With an average GDP per capita of US$332 in 1998, Uganda is one of the poorest countries in the world. The vast majority of Ugandans are farmers on small plots of land which are used for subsistence agriculture or for the cultivation of cash crops such as coffee and tea. However, most of this land is owned by landlords such as chiefs or government functionaries who seldom reinvest in the productive capacity of the village as they can simply rely on rents. This disparity of the ownership of the means of production is reflected by vast inequalities in the distribution of income. The poorest 20 percent of the country controls only 6.6 percent of the wealth, whereas the richest 20 percent benefit from 46.1 percent. In fact, 69 percent of the population lives on less than US$1 a day and the majority of this limited income (63 percent) is spent on food. As a result, in a country whose government spends only 1.9 percent of its GDP on health, the majority of Ugandan citizens struggle to acquire even the most basic health care. There are only 4 doctors and 28 nurses per 100,000 people. Nonetheless, the government has helped to reduce the infant mortality rate from 110 deaths per 1,000 births in 1970 to 84 by 1998.
Most Ugandans have to work 2 or 3 jobs simply to survive, often even to secure a standard of living below the poverty threshold. Moreover, one or more of these jobs are often within the informal sector which draws taxation
|GDP per Capita (US$)|
|Dem. Rep. of Congo||392||313||293||247||127|
|SOURCE: United Nations. Human Development Report 2000; Trends in human development and per capita income.|
|Distribution of Income or Consumption by Percentage Share: Uganda|
|Survey year: 1992-93|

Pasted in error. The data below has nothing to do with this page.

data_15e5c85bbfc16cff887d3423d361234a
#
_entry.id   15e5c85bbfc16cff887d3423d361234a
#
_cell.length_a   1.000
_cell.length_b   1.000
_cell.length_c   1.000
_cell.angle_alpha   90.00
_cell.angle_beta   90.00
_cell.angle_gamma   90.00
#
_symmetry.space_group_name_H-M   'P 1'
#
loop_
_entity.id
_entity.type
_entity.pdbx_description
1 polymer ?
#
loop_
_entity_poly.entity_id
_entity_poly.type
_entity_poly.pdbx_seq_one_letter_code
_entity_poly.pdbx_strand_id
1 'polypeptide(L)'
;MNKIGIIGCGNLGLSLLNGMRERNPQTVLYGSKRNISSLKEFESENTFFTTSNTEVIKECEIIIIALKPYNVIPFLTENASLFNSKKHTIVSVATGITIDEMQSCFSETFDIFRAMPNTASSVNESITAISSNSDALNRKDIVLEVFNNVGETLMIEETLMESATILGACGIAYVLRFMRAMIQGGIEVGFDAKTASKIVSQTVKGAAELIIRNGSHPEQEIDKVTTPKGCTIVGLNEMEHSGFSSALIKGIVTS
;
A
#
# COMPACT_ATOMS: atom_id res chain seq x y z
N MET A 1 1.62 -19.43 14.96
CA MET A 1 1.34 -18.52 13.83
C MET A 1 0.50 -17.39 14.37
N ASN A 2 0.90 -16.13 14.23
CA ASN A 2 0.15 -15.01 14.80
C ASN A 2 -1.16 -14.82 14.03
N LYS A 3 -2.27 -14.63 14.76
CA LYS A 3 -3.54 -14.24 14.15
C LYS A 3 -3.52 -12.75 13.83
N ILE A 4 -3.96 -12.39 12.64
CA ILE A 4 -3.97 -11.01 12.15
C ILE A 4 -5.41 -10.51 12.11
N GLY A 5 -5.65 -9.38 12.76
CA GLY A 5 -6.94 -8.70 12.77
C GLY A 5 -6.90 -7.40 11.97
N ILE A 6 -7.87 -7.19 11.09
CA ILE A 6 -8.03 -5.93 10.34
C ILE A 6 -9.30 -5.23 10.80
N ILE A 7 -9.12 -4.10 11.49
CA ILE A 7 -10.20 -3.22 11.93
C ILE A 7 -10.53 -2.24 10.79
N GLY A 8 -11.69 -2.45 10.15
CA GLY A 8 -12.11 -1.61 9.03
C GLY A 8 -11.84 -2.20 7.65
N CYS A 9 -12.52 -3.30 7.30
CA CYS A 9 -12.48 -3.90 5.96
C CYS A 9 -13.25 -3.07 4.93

|Note: This information refers to expenditure shares by percentiles of the population and is ranked by per capita expenditure.|
|SOURCE: 2000 World Development Indicators [CD-ROM].|
revenue away from the government. With the increased unemployment levels associated with the privatization and reduction of employment opportunities in the public service, the army, and former parastatals, workers have become an increasingly flexible and less expensive factor of production. Consequently, trends after 1991 have been in the direction of increased inequality, both between rural and urban areas but also in intra-urban terms, as wages did not increase anywhere near as fast as the rise of profits.
The labor surplus and the desperate need for employment has meant that employers can offer almost whatever they want for wages as they know that they will fill their vacancies. As Susan Dicklitch observes in her book, The Elusive Promise of NGOs in Africa, even the middle class, the traditional bastion of democracy and agitator for change, like the working class are "often too busy trying to eke out a living" to fulfil their historic political role. However, if Uganda's GDP continues its 7 percent annual growth of recent years, if President Museveni's anti-poverty strategy promoted in March 2000 is effective, and if the country continues to benefit from the proposed US$2.3 to US$2.5 billion in external aid, then there is hope that the standard of living for the majority may improve.